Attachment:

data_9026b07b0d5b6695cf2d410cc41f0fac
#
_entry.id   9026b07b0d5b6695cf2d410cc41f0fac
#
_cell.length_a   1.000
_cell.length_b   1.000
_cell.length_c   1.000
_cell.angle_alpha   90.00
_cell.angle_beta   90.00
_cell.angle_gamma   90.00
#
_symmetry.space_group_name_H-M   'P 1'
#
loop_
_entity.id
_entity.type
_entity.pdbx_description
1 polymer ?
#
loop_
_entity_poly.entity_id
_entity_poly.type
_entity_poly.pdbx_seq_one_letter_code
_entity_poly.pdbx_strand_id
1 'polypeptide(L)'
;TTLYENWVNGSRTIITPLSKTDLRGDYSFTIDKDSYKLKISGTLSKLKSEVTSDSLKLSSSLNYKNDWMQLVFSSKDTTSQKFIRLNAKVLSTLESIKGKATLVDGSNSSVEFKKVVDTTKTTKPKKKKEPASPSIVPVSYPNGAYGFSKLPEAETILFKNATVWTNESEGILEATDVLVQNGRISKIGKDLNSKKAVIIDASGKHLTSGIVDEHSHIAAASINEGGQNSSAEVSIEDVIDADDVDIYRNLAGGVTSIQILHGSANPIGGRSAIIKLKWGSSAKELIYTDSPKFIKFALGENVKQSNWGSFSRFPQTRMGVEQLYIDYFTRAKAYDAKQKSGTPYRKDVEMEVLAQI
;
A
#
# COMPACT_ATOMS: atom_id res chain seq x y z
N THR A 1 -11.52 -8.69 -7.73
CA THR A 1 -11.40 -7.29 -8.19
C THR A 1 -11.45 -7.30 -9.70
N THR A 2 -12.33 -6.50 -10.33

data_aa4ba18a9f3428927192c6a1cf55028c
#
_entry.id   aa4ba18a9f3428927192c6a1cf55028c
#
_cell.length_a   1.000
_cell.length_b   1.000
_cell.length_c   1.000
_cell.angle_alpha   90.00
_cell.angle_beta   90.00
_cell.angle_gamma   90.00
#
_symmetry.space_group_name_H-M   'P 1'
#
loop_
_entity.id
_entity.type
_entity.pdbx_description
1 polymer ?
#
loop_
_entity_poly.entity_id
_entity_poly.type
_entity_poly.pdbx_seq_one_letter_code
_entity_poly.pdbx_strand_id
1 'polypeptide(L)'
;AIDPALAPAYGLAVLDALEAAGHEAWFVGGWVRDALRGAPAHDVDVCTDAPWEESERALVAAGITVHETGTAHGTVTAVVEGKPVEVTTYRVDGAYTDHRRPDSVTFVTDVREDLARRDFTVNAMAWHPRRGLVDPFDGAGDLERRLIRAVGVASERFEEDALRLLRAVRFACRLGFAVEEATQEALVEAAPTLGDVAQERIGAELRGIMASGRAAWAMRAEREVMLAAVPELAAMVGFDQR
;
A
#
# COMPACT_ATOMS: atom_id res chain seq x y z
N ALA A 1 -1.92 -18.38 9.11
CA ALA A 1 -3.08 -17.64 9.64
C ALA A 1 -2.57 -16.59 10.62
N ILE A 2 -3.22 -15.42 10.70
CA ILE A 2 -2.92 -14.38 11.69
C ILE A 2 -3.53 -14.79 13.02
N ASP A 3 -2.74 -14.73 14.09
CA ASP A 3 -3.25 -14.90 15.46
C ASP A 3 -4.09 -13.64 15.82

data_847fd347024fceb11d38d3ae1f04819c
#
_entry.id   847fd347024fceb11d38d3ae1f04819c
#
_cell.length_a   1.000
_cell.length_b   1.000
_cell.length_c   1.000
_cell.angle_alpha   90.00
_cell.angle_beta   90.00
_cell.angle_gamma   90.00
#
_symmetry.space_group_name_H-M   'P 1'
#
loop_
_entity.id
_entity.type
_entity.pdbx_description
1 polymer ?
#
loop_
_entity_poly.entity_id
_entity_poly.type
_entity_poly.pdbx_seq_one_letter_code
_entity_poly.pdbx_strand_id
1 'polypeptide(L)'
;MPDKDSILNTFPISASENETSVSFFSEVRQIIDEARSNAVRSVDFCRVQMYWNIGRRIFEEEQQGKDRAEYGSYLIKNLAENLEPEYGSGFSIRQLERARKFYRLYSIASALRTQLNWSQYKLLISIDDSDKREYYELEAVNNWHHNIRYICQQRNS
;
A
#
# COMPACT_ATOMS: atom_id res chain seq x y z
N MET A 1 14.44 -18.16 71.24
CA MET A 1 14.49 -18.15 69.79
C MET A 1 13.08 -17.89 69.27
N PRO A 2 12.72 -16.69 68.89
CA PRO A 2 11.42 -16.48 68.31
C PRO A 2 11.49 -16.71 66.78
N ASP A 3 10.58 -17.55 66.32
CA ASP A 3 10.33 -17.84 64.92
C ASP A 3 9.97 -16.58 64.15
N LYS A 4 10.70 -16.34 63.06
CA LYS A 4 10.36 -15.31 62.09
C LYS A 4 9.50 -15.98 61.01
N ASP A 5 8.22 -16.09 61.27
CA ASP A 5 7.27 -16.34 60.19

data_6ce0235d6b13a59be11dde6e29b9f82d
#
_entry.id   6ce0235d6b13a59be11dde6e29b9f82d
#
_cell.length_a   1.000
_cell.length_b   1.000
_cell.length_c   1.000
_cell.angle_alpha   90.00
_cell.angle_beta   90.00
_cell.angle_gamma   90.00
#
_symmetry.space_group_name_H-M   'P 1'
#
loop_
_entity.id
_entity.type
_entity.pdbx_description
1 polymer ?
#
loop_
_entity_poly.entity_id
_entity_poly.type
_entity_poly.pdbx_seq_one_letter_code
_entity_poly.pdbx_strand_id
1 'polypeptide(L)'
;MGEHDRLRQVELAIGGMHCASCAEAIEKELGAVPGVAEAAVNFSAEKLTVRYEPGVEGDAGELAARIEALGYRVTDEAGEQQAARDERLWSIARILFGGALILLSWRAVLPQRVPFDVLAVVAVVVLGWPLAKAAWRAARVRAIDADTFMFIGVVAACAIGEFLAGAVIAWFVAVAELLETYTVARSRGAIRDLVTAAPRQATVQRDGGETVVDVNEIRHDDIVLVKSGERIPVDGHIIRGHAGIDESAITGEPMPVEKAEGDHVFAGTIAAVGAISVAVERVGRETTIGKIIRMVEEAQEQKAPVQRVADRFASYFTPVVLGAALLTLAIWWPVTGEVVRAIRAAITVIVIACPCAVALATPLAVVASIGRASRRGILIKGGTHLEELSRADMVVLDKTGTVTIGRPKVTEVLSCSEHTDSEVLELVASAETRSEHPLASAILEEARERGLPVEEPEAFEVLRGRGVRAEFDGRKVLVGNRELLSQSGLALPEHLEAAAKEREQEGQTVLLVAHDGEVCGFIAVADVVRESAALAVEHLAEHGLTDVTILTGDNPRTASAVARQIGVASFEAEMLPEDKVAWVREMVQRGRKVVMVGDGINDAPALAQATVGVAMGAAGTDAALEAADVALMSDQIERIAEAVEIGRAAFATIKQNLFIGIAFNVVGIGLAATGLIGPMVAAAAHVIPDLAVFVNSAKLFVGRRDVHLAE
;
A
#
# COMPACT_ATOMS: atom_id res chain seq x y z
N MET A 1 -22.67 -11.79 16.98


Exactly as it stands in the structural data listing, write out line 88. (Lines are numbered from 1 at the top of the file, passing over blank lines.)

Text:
_entity.id